By Rob Patterson

April 2006

It’s almost ironic to think of Radney Foster as a musical veteran even after close to 20 years of making records, first with Foster & Lloyd and then as a solo artist, as well as writing songs recorded by Nashville stars like Keith Urban, Kenny Chesney, Brooks and Dunn and Sara Evans. Yeah, his hair may be graying, but he still boasts boyish good looks as well as a youthful exuberance in his records and performances. And he remains on the cutting edge creatively, no more so than on his latest album, The World We Live In. Since Foster & Lloyd first came on the radio in 1987 with hits like “Crazy Over You,” “Sure Thing,” and “What Do You Want From Me This Time” as well as one of Foster’s signature songs, “Texas in 1880,” he’s been one of the leading lights in bringing quality rock and pop influences into contemporary country without forsaking the music’s roots.

His 1992 solo debut on Arista Nashville, Del Rio, Texas, 1959, proved his continuing chart appeal with four Top 40 country singles, including “Just Call Me Lonesome” and — another one of his signature numbers — “Nobody Wins,” which hit No. 2. After scoring a creative triumph in 1999 with See What You Want to See, Foster left the major label realm for the feisty Music City independent label Dualtone, where he continues to prosper, albeit in a different realm. The Del Rio native has also been one of the biggest Nashville boosters for young Texas artists like Pat Green and Cory Morrow, who he has written songs with, and the Randy Rogers Band, who he has produced two albums for.

In recent years his songwriting may have displayed a touch of gooey romanticism, the natural result of being a happily married family man. And such numbers on The World We Live In as “Drunk On Love” (which recasts the old drinking song theme into a love song), the provocative “The Kindness Of Strangers” (which finds tenderness in an encounter between a prostitute and her client) and his personal retrospective “Half Of My Mistakes” tell it like it is with a literate honesty that’s the mark of a great songwriter. And the music on the album puts the rock accent on country-rock in a way that continues to show, just as he did with Foster & Lloyd, how country can go modern and hip without sacrificing its soul. He’s an artist who can work within commercial country, alternative country, the singer-songwriter world and the Texas music movement without missing a beat — the mark of a genuine creative artist and innovator.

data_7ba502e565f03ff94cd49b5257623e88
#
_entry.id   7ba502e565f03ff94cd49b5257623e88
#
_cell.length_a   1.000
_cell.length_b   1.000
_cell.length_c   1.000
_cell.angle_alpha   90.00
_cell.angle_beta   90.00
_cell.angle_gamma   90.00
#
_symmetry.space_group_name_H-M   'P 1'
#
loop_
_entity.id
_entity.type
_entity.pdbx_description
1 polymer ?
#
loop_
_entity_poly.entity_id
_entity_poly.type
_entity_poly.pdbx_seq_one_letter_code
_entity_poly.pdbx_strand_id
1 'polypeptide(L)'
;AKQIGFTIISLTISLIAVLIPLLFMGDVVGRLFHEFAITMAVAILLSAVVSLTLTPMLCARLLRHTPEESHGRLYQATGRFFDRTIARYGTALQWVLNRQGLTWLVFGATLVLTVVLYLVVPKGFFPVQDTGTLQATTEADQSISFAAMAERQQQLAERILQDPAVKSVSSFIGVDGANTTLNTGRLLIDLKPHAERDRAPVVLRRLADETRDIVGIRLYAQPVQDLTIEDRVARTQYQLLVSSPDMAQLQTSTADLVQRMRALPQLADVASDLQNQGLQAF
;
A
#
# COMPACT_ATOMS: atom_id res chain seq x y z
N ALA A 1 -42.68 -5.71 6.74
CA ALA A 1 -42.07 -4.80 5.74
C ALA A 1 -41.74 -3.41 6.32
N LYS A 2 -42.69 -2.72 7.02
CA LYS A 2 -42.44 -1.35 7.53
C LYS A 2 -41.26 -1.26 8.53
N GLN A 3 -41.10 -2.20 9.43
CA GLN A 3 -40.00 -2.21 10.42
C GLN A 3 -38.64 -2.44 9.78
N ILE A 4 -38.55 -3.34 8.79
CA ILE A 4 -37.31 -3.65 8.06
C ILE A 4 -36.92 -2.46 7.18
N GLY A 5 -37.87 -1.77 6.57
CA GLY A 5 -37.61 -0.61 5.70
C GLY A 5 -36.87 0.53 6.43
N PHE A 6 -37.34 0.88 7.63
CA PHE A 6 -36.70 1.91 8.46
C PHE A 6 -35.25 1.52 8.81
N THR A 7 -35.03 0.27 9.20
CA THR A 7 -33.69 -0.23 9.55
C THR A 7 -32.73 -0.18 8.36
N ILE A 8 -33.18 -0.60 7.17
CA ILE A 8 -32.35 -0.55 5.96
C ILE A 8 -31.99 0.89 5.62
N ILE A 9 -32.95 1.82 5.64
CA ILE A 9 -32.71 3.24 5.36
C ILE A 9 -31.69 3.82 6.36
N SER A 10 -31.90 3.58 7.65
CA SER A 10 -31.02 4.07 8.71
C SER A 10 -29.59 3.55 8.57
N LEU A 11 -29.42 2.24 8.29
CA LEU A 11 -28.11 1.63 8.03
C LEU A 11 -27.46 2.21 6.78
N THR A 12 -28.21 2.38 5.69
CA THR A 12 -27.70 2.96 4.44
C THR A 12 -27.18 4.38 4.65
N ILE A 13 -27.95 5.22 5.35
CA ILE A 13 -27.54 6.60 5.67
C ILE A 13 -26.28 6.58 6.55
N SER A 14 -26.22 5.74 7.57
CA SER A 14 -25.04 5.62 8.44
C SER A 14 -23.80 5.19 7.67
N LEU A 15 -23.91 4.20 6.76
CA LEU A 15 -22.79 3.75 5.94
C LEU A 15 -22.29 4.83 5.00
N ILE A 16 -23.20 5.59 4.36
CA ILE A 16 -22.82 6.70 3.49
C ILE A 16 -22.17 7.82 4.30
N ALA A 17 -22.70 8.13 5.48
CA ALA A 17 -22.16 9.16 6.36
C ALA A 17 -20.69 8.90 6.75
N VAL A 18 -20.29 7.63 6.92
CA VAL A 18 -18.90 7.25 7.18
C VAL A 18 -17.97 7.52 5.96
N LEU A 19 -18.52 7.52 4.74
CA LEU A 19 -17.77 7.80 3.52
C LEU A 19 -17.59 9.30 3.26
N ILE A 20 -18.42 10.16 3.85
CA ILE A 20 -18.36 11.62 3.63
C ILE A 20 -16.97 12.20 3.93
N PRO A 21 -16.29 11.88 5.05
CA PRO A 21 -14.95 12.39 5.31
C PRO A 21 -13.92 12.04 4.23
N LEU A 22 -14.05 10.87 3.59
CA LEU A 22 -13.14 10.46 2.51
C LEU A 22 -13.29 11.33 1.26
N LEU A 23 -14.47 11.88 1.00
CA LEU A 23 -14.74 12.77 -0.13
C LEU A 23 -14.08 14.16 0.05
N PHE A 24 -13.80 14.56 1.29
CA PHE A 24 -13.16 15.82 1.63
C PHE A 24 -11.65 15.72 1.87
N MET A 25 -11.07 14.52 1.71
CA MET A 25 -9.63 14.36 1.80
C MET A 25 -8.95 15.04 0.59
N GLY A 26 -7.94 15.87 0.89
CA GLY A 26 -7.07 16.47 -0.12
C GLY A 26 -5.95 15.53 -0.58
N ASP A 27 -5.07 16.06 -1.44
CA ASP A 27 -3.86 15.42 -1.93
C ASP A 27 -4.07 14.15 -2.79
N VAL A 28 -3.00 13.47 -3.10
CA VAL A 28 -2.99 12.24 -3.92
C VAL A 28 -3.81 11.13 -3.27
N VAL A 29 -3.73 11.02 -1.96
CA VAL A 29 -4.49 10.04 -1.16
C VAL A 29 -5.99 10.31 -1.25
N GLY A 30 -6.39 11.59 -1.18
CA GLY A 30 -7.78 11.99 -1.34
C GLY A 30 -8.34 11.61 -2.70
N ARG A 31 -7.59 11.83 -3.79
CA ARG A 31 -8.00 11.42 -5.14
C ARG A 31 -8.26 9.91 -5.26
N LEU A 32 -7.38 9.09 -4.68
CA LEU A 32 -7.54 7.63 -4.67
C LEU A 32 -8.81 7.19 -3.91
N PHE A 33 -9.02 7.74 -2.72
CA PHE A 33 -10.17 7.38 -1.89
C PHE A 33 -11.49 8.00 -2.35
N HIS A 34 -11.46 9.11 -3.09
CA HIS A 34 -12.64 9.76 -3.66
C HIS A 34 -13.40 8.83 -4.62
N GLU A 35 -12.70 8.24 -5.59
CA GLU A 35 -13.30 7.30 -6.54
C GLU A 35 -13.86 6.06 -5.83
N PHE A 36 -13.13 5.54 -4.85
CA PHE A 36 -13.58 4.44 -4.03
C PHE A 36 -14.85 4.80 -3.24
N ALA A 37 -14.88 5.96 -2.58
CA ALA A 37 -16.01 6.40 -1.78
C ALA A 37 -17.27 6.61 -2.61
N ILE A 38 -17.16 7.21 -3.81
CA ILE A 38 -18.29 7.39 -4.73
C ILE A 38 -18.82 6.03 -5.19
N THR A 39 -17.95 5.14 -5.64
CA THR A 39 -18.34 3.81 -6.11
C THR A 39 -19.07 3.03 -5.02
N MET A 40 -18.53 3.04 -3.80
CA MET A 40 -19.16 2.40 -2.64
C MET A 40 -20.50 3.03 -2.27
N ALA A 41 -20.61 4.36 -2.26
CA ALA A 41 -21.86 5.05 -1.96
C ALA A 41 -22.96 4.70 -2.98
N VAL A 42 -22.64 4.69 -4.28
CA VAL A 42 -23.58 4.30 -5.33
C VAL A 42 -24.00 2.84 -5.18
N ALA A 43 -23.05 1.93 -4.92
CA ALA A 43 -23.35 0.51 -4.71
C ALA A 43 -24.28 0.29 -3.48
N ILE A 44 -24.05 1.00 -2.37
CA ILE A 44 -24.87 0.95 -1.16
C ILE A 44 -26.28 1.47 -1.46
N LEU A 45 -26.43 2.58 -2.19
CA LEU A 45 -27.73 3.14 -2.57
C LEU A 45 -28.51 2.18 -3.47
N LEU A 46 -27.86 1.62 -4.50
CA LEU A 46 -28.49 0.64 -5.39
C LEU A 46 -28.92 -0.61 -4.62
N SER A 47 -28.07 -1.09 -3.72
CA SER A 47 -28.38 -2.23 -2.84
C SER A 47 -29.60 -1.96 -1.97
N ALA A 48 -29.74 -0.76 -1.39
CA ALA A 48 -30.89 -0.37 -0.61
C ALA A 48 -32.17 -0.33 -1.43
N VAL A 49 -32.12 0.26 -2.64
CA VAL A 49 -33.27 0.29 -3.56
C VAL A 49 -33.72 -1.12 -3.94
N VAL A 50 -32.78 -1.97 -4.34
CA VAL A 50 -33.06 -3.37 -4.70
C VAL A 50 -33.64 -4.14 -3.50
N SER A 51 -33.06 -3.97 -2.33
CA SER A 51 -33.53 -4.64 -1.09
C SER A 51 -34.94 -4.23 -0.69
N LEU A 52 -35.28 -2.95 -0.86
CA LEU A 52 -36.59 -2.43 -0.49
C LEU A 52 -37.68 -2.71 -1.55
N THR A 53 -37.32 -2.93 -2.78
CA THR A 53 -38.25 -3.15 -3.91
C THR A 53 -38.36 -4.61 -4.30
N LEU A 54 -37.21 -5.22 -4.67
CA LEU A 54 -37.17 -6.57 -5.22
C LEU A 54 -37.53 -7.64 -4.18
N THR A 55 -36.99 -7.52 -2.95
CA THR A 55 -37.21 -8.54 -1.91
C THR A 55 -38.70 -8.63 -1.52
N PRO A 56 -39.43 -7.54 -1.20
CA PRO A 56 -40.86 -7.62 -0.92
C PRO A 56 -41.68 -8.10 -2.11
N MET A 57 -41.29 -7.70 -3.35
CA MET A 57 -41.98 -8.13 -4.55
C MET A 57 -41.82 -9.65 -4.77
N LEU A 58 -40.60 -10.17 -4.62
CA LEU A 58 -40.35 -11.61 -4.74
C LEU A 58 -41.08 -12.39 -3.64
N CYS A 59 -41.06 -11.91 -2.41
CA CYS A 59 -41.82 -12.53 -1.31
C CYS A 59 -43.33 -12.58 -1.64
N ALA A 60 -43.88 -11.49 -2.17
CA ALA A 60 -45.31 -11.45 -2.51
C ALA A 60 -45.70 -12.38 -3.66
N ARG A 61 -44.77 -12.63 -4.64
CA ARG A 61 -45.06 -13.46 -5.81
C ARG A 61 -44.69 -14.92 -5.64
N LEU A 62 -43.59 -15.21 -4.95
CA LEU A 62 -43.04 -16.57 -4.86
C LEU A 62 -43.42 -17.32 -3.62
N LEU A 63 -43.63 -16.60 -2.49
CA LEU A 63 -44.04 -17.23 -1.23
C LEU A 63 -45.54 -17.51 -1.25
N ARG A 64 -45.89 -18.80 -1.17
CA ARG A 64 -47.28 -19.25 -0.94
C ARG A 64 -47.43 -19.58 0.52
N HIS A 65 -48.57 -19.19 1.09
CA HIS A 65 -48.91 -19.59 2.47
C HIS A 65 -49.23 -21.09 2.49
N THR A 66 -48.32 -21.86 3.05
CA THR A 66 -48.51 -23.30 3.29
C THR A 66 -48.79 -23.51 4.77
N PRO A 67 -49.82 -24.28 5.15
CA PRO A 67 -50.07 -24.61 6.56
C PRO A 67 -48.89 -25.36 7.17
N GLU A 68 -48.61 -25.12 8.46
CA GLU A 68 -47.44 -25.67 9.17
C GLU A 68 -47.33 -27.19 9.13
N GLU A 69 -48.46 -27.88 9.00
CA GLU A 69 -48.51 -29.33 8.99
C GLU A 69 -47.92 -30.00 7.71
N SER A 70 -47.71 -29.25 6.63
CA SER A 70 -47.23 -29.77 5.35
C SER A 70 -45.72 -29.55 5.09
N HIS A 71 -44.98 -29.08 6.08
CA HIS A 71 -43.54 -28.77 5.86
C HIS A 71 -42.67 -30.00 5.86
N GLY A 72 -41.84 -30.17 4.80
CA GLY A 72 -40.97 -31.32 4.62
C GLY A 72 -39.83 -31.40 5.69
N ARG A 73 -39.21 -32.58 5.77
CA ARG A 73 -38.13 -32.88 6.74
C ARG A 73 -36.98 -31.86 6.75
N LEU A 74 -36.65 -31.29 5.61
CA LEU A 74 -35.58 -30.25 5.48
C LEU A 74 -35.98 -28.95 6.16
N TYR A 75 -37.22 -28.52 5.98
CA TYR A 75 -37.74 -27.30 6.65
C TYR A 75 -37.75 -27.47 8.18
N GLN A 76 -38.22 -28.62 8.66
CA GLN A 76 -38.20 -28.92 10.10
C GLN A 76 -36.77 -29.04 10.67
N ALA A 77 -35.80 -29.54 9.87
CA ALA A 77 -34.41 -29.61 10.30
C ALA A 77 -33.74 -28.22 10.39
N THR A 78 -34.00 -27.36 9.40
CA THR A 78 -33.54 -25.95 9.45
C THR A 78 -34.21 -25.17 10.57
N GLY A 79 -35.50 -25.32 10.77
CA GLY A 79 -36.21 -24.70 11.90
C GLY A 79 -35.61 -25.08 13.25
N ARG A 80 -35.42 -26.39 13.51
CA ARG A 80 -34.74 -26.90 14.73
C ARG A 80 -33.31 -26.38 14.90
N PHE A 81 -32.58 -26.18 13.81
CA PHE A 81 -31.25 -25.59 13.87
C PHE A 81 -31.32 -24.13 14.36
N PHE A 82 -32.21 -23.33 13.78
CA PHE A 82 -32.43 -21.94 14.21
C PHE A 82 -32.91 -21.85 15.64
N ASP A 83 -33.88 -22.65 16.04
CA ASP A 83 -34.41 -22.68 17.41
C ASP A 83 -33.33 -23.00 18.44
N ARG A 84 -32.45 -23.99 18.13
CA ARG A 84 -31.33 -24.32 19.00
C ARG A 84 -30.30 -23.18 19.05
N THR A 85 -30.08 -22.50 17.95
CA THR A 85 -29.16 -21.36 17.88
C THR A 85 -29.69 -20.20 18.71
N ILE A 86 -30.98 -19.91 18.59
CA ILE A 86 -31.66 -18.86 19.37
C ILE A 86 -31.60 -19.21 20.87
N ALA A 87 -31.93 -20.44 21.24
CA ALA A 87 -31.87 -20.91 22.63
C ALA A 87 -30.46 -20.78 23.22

The World We Live In sounds like one of your finest albums to date. What was behind your thinking as you went into making it?

It was a lot of fun to make, and I tend to write a bunch of songs, but then try to weed through them and figure out what I think makes a record that makes sense. I don’t known if they’re necessarily related to a theme. You say “themed record” and all of a sudden people get bent out of shape. But you want it to make sense, and you want it to go from one end of the continent to the other.

But there does seem to be a love theme that threads through the album, right?